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  • KarlsPlatz I & II

    Gilles RETSIN, "KarlsPlatz I & II."
    london UNITED KINGDOM

    Karls Platz I & II are two unsubmitted proposals which were worked out for the competition for a new museum at the historic Karlsplatz in Vienna. Both proposals make are based on the same decision to arrange the museum program over three large floor slabs. Both proposals are partially based on the repetition of a single, discrete element which is then assembled into a highly differentiated building.

    KarlsPlatz I is a composition of 54782 strands with a hexagonal section. These elements can only combine under a standardized ninety-degree angle, and can slide along the edge surfaces. They are combined with a simple, light-timber truss with a smaller diameter. A dialectic is established between the heavy, black, hexagonal strata and the more airy, light trusses. A part of the trusses becomes non-linear, generating a much more ornamental cloud along the ceilings. The building deliberately has no articulated facade. The resulting geometry is raw and systemic, yet messy and open-ended, blurring the edge and figure of the building.

    KarlPlatz II is a composition of 36248 arrow-shaped tiles. These elements aggregate with a male-female connection at the ends, and have a sliding connection along their edges. A percentage of these tiles is customized, which allows for more tolerance in the corners. Radical shifts in direction are stablished through these customized tiles. A series of articulated V-shaped columns support the three main levels, creating a continuous structure throughout the building. The articulations of these columns continue to form beams. Similar to KarlsPlatz I, the building has no defined facade, and seems to be rather a section then a finished structure. The figure is undefined and diffused.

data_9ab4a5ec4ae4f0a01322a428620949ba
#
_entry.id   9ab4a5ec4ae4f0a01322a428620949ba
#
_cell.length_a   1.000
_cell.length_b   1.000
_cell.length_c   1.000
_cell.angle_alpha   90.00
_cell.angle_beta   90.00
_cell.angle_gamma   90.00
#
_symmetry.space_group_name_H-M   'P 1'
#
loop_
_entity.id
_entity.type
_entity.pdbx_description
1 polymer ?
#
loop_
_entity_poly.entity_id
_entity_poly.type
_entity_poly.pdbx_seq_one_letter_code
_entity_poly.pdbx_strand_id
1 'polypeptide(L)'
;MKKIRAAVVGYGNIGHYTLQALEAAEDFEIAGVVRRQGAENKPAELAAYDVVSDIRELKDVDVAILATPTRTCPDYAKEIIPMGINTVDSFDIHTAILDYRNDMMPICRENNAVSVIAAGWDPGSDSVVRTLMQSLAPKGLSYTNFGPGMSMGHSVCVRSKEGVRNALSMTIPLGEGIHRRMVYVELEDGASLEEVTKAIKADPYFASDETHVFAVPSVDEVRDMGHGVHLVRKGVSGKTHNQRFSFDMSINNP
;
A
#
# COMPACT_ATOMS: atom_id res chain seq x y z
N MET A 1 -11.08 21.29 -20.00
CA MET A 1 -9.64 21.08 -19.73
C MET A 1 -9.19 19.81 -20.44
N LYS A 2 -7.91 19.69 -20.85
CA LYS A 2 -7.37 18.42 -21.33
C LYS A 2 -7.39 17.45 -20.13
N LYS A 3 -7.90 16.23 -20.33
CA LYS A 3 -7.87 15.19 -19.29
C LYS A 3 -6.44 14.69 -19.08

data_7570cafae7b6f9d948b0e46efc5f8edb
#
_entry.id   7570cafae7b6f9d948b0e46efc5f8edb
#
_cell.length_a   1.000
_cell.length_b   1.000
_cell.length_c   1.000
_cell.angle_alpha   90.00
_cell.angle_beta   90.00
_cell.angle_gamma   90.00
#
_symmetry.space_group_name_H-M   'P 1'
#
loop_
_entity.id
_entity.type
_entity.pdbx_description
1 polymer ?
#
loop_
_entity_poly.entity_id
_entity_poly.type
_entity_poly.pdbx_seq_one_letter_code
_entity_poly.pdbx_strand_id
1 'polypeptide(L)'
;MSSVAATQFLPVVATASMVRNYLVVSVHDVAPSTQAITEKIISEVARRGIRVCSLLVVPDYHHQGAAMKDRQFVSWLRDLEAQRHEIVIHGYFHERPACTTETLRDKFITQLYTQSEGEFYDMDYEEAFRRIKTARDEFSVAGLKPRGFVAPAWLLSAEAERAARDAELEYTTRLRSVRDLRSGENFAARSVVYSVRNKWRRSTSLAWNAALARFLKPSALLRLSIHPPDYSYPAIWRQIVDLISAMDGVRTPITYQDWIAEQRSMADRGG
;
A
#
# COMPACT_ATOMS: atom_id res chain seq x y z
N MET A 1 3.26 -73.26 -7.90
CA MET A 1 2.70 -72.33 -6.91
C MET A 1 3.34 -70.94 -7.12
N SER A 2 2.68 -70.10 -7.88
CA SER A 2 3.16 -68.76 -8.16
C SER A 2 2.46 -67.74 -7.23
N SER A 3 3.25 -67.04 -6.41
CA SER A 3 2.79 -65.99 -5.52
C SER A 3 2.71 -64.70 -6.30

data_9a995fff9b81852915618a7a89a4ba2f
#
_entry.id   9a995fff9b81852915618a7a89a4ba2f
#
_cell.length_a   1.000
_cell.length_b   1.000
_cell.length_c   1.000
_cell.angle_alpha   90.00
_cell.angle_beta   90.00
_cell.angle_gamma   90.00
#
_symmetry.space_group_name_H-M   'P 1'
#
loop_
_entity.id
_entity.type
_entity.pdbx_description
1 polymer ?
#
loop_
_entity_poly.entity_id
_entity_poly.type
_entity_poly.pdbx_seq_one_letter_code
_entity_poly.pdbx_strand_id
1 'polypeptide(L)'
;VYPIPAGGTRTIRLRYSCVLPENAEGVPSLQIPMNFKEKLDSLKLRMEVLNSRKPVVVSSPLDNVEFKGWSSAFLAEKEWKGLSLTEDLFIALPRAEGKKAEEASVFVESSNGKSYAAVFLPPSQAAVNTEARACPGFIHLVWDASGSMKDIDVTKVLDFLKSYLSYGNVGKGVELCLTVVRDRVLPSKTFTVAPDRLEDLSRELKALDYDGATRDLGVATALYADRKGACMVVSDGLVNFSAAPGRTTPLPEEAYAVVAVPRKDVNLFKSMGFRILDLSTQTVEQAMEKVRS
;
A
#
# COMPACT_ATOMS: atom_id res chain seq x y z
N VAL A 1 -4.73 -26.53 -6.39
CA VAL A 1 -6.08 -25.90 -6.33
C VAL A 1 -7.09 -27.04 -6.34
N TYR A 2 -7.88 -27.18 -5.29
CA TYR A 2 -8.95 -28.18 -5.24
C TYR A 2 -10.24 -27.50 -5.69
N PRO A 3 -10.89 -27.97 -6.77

Both projects advanced the argument of a new type of digitally intelligent architecture which is fundamentally based on the notion of the discrete, autonomous part: a mereological approach. The overall building is a result of the constraints and design agency embedded in the parts. Differentiation is a result of the algorithmic organization of the primitive building elements. Parts are situated on the same ontological plane as the whole: they are both autonomous and have a meaning and existence without each other. This is an idea of a flat-ontology: parts are not mere subdivisions of the whole, and the whole is not a mere aggregation of parts. The resulting complex part-to-whole relationship is a so called “strange mereology,” where the whole is part of a part. Tectonically, both Karlsplatz I and II are raw and undecorated: there is no cladding, no facade, no articulation. Different from modernist prefabrication, there are no predefined types such as walls, columns or stairs. The basic building element is similar to a lego: an abstract building piece which only gains meaning after its combination with more elements.

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